According to the United Nations Assistance Mission in Afghanistan (UNAMA), journalists in Afghanistan are not safe, and violence against them persists. The office calls on the Taliban to stop harassing journalists and end extremely harsh and severe measures.

On Wednesday, 1st July, UNAMA tweeted asking on the Taliban to release all detained media workers and journalists, and to stop torturing, arbitrarily detaining, and threatening journalists.

At the same time, the Committee to Protect Journalists (CPJ) demanded that the Taliban be held accountable for the torture of journalist Roman Karimi and for the detention of his driver.

The CPJ urged that Jamaluddin Deldar, the head of the radio station, and Mirza Hassani, a former owner of a local radio station, be released unconditionally as soon as possible.

On May 19, while reporting a women’s demonstration, Roman Karimi and his driver were detained and tortured by the Taliban.

The Taliban, according to Steven Butler, Asia Program Coordinator for Committee to Protect Journalists, should immediately release the detained journalists and investigate the attack on Roman Karimi and the detention of his driver.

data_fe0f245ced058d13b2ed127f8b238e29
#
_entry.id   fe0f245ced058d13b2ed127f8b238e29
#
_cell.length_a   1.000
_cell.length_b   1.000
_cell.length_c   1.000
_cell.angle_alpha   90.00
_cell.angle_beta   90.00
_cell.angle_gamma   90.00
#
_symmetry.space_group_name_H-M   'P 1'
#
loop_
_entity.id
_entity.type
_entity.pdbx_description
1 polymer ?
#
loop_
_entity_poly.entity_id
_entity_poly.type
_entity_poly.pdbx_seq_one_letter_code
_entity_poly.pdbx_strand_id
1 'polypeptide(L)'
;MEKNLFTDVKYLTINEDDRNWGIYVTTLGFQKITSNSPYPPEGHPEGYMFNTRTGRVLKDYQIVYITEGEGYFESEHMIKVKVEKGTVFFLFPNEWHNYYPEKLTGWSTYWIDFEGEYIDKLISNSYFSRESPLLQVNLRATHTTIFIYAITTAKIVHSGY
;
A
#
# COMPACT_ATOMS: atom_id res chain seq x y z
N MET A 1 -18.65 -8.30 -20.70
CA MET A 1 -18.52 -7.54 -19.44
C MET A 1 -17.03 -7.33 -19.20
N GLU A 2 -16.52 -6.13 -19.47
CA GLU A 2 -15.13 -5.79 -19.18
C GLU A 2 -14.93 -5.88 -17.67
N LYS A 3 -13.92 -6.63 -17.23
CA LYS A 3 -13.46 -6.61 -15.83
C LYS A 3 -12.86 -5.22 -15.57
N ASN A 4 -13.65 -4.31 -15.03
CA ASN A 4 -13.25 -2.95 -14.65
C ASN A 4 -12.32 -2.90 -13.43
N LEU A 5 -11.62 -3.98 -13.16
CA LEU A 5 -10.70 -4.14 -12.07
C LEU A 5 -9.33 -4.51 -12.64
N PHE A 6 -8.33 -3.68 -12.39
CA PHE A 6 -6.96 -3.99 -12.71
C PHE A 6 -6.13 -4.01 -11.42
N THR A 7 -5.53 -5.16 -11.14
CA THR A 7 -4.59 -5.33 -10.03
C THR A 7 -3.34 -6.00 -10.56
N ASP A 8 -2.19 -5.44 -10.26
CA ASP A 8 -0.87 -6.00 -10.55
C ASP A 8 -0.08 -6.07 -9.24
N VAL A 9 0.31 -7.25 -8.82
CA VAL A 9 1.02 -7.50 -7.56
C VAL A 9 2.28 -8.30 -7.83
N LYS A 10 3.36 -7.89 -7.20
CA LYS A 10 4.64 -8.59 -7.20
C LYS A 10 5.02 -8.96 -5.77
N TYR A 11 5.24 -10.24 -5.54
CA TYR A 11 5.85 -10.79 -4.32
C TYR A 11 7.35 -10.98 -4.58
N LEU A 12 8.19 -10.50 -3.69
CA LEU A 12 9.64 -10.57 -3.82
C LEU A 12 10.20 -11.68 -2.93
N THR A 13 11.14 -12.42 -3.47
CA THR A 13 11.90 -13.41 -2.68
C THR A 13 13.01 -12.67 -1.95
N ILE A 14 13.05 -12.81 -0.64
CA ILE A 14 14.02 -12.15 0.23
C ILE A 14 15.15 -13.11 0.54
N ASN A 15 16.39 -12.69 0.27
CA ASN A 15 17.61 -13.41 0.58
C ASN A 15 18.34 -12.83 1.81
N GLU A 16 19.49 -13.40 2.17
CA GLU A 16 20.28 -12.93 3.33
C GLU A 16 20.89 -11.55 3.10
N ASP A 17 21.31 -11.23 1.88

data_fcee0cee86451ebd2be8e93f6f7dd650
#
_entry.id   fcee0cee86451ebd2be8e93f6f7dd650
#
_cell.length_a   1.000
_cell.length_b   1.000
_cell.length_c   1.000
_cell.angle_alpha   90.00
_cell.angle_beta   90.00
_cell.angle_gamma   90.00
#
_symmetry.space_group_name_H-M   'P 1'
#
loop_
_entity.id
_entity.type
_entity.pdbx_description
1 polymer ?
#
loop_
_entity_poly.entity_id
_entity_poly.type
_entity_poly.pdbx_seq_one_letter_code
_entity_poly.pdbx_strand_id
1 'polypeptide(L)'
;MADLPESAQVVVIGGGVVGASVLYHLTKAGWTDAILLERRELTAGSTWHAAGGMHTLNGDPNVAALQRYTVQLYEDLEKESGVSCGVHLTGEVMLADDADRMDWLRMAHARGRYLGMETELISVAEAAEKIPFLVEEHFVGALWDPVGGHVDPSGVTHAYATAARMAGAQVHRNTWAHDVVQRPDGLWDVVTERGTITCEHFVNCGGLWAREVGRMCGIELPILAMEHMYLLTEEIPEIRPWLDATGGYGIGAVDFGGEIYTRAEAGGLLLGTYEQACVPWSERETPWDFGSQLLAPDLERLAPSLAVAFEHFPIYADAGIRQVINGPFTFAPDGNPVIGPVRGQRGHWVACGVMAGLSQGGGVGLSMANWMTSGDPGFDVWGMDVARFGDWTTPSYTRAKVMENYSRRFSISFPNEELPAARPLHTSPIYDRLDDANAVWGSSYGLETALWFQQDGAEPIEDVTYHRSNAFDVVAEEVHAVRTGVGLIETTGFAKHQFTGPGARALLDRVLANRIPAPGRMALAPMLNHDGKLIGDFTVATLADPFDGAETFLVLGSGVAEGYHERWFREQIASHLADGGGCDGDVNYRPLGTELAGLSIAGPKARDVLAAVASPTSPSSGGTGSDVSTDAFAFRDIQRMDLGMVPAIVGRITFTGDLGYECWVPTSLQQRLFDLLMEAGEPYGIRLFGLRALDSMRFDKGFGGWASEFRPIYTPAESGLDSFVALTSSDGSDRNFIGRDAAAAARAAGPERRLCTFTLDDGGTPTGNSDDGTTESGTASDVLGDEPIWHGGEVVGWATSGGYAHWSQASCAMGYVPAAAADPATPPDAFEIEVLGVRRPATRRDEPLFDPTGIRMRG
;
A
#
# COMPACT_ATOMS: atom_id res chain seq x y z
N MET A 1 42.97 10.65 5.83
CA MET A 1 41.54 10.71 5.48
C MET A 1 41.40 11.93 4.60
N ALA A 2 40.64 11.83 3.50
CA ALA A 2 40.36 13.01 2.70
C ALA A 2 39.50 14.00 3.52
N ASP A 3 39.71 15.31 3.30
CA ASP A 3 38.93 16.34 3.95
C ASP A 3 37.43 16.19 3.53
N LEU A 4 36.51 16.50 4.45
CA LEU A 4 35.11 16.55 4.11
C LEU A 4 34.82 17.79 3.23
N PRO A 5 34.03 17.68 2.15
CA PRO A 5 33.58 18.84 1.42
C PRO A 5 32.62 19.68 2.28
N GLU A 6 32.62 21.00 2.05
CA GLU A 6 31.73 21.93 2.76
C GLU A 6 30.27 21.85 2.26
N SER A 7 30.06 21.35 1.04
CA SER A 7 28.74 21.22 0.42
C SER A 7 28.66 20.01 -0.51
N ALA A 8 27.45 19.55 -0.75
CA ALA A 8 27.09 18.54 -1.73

He highlighted arbitrary detention and torture as indicators of Afghanistan’s deteriorating media environment, emphasizing that the process of access to information and an open society was in grave danger.

According to the Afghanistan Journalists Center, at least 80 journalists have been detained and tortured by the Taliban in the last nine months.

According to other figures, over 45 percent of journalists have quit since the Taliban assumed power, either due to threats or to leave the country.

The professionals in this field believe the void left by the media and journalists is always filled with violence and intimidation, plunging society into the abyss of darkness.

Author

  • Saqalain Eqbal is an Online Editor for Khaama Press. He is a Law graduate from The American University of Afghanistan (AUAF).